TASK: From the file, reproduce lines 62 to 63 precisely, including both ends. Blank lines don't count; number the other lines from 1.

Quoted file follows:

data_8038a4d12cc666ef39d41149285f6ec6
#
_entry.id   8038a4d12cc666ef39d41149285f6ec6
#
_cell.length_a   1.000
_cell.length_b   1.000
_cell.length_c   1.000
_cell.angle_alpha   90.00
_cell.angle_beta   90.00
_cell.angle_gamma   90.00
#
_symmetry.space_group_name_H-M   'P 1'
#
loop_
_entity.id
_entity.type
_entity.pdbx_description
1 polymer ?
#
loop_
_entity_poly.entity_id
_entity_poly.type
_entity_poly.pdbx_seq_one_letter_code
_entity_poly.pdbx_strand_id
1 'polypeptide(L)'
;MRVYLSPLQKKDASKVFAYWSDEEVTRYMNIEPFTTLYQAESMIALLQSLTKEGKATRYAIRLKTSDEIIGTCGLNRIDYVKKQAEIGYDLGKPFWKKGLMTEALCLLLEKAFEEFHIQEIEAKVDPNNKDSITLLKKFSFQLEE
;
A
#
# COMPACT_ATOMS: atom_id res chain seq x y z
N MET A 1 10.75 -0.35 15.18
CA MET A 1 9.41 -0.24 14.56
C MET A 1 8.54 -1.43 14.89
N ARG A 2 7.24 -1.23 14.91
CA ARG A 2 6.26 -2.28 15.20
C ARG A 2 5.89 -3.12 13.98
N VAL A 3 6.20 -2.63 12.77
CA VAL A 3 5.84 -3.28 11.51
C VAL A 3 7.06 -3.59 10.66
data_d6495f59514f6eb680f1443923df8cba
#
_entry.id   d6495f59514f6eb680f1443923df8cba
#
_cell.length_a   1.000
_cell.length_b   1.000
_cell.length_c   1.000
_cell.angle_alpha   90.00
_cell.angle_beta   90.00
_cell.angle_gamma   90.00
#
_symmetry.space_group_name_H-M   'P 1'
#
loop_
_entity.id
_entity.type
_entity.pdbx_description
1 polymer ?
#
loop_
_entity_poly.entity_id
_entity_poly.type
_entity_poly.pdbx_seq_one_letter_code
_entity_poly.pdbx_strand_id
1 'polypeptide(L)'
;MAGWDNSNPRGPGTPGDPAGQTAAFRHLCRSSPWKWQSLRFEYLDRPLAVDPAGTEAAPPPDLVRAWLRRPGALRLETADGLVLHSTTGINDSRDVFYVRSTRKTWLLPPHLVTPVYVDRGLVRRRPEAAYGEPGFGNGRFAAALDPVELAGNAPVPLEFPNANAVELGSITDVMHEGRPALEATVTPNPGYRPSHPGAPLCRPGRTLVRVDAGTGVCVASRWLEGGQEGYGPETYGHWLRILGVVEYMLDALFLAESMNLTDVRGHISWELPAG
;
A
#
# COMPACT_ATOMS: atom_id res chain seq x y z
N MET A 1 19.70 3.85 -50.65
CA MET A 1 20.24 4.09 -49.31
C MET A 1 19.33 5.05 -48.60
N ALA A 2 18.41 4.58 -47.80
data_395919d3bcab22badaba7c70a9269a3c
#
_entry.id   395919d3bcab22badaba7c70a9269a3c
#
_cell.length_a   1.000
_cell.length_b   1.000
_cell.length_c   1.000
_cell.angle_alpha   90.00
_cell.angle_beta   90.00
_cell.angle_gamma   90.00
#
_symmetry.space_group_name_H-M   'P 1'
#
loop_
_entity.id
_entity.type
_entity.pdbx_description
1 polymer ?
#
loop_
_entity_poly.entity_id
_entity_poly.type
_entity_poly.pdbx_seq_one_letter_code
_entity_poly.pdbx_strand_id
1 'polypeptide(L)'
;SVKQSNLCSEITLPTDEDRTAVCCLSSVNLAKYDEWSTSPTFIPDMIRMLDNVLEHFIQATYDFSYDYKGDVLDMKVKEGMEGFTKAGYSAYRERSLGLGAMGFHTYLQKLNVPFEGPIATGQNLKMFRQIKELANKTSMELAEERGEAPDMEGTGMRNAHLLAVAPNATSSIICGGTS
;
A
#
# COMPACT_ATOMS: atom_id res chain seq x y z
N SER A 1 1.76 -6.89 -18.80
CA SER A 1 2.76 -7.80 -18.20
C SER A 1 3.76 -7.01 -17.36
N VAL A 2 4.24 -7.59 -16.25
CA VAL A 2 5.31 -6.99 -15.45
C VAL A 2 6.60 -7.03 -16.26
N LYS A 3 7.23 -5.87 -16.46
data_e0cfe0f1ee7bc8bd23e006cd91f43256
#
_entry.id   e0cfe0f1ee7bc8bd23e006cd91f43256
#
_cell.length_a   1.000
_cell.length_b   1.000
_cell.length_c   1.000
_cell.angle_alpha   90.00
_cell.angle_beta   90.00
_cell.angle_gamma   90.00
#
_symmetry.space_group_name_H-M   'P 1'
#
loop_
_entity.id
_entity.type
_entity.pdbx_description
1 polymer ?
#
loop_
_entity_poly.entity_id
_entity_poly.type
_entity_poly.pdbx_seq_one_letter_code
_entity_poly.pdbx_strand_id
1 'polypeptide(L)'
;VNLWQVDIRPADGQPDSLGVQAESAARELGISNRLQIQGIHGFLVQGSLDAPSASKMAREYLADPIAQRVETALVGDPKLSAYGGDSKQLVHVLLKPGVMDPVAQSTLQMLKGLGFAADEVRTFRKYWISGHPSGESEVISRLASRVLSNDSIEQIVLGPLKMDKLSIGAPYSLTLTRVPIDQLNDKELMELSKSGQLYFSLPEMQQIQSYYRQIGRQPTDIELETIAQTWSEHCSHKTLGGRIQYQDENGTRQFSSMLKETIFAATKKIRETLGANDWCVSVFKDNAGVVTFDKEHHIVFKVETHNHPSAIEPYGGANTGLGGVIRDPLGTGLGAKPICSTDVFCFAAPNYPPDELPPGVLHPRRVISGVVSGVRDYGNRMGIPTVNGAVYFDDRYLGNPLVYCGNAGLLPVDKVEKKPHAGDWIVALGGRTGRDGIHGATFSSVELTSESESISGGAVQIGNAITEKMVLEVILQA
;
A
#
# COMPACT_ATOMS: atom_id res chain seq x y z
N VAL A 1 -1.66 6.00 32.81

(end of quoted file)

_entity_poly.pdbx_seq_one_letter_code
_entity_poly.pdbx_strand_id